But in terms of national profile and ideas, it is the Sanders (and now Ocasio-Cortez) wing that has the momentum – because it is attuned with the outlook of the elite, and has their support. The sheer joy with which the media has promoted Ocasio-Cortez, the way in which daytime talk shows like The View can cheerfully chat about how wonderful ‘socialism’ in America could be, shows that this is the group that has the backing of the cultural elite. And for some time now, the corporate business elite has outsourced their companies’ missions and values to social-justice causes like diversity and environmentalism – which are also causes that are most stridently espoused by Ocasio-Cortez and others in the Sanders wing. Politically, progressives like Ocasio-Cortez are making the ideological running among the Democrats at the national level: just witness how established, mainstream figures like Elizabeth Warren and Kirsten Gillibrand followed her lead and jumped on the ‘Abolish ICE’ bandwagon.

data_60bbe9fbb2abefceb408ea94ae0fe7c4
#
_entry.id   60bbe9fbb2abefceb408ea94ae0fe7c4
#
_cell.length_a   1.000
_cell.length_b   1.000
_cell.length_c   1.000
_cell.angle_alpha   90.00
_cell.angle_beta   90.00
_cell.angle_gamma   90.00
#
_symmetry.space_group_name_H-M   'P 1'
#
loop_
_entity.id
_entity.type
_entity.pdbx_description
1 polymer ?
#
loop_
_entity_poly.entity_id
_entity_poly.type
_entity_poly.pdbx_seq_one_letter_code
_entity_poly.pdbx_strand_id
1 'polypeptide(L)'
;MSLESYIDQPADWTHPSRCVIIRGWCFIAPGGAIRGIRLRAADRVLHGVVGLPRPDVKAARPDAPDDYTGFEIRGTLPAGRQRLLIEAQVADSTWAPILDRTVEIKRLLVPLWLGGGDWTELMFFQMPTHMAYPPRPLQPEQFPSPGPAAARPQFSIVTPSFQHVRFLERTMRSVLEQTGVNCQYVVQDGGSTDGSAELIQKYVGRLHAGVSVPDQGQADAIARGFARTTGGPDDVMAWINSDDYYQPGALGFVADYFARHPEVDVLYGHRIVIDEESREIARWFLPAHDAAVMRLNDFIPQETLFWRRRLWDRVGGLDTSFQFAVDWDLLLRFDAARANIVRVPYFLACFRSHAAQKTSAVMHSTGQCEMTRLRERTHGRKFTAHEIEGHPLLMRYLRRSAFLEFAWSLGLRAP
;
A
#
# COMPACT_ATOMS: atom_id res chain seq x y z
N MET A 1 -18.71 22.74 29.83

Of course, the establishment figures in the Democratic Party will want to keep their leadership positions. They will talk about a ‘big tent’, take on board some themes from the likes of Ocasio-Cortez, and borrow the activists’ energy for door-knocking at election time – all the while hoping to maintain control. But that may not suffice for a younger generation of self-styled radicals, who have very little loyalty to the Democratic Party and its current leaders.
The 2016 election contest showed that we had entered a new phase of politics in the West. In the US, the establishments of both major parties were revealed to be shells of their former selves, and vulnerable to campaigns from outsiders. The way in which Ocasio-Cortez has become an overnight sensation and a focal point of discussion shows that all aspects of our politics continue to be fluid and unpredictable.
Sean Collins is a writer based in New York. Visit his blog, The American Situation.
Picture by: Getty